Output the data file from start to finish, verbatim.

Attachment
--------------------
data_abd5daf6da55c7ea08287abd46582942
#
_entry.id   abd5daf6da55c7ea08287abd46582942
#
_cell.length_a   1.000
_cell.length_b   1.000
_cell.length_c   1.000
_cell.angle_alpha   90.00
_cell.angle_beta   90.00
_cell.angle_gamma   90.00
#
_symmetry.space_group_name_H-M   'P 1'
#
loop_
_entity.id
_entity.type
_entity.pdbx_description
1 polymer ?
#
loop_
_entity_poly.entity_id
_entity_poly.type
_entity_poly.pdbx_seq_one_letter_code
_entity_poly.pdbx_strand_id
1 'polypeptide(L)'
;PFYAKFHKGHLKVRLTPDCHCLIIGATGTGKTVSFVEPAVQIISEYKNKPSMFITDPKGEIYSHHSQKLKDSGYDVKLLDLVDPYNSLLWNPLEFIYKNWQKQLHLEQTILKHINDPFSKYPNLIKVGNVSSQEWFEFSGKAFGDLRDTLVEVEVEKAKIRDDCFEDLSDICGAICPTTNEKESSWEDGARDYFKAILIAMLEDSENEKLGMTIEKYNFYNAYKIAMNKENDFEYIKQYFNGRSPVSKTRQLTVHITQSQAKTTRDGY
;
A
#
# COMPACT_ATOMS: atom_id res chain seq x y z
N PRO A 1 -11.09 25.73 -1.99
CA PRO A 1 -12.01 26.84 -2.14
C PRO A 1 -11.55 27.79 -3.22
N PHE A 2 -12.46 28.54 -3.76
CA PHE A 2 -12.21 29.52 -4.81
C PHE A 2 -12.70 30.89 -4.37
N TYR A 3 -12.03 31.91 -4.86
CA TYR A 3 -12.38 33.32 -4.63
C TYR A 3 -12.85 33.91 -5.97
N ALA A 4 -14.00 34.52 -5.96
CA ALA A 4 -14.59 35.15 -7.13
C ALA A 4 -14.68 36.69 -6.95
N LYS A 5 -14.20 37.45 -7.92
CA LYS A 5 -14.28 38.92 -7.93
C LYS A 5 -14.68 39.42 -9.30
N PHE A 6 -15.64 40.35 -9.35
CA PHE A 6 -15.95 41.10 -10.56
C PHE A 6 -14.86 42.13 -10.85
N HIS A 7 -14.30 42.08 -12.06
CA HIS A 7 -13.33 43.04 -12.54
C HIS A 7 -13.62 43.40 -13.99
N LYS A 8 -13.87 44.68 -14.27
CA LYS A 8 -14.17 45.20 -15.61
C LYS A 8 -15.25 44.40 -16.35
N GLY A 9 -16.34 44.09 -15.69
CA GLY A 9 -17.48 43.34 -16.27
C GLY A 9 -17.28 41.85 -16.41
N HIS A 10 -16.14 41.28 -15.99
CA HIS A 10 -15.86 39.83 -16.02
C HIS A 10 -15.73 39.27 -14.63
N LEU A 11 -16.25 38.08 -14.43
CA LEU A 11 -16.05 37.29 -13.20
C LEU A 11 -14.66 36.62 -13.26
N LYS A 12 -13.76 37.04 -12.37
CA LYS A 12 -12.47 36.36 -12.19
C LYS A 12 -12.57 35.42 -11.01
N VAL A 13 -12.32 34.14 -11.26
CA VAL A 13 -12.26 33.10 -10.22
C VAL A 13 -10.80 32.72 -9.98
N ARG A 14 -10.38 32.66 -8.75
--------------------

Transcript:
data_abd5daf6da55c7ea08287abd46582942
#
_entry.id   abd5daf6da55c7ea08287abd46582942
#
_cell.length_a   1.000
_cell.length_b   1.000
_cell.length_c   1.000
_cell.angle_alpha   90.00
_cell.angle_beta   90.00
_cell.angle_gamma   90.00
#
_symmetry.space_group_name_H-M   'P 1'
#
loop_
_entity.id
_entity.type
_entity.pdbx_description
1 polymer ?
#
loop_
_entity_poly.entity_id
_entity_poly.type
_entity_poly.pdbx_seq_one_letter_code
_entity_poly.pdbx_strand_id
1 'polypeptide(L)'
;PFYAKFHKGHLKVRLTPDCHCLIIGATGTGKTVSFVEPAVQIISEYKNKPSMFITDPKGEIYSHHSQKLKDSGYDVKLLDLVDPYNSLLWNPLEFIYKNWQKQLHLEQTILKHINDPFSKYPNLIKVGNVSSQEWFEFSGKAFGDLRDTLVEVEVEKAKIRDDCFEDLSDICGAICPTTNEKESSWEDGARDYFKAILIAMLEDSENEKLGMTIEKYNFYNAYKIAMNKENDFEYIKQYFNGRSPVSKTRQLTVHITQSQAKTTRDGY
;
A
#
# COMPACT_ATOMS: atom_id res chain seq x y z
N PRO A 1 -11.09 25.73 -1.99
CA PRO A 1 -12.01 26.84 -2.14
C PRO A 1 -11.55 27.79 -3.22
N PHE A 2 -12.46 28.54 -3.76
CA PHE A 2 -12.21 29.52 -4.81
C PHE A 2 -12.70 30.89 -4.37
N TYR A 3 -12.03 31.91 -4.86
CA TYR A 3 -12.38 33.32 -4.63
C TYR A 3 -12.85 33.91 -5.97
N ALA A 4 -14.00 34.52 -5.96
CA ALA A 4 -14.59 35.15 -7.13
C ALA A 4 -14.68 36.69 -6.95
N LYS A 5 -14.20 37.45 -7.92
CA LYS A 5 -14.28 38.92 -7.93
C LYS A 5 -14.68 39.42 -9.30
N PHE A 6 -15.64 40.35 -9.35
CA PHE A 6 -15.95 41.10 -10.56
C PHE A 6 -14.86 42.13 -10.85
N HIS A 7 -14.30 42.08 -12.06
CA HIS A 7 -13.33 43.04 -12.54
C HIS A 7 -13.62 43.40 -13.99
N LYS A 8 -13.87 44.68 -14.27
CA LYS A 8 -14.17 45.20 -15.61
C LYS A 8 -15.25 44.40 -16.35
N GLY A 9 -16.34 44.09 -15.69
CA GLY A 9 -17.48 43.34 -16.27
C GLY A 9 -17.28 41.85 -16.41
N HIS A 10 -16.14 41.28 -15.99
CA HIS A 10 -15.86 39.83 -16.02
C HIS A 10 -15.73 39.27 -14.63
N LEU A 11 -16.25 38.08 -14.43
CA LEU A 11 -16.05 37.29 -13.20
C LEU A 11 -14.66 36.62 -13.26
N LYS A 12 -13.76 37.04 -12.37
CA LYS A 12 -12.47 36.36 -12.19
C LYS A 12 -12.57 35.42 -11.01
N VAL A 13 -12.32 34.14 -11.26
CA VAL A 13 -12.26 33.10 -10.22
C VAL A 13 -10.80 32.72 -9.98
N ARG A 14 -10.38 32.66 -8.75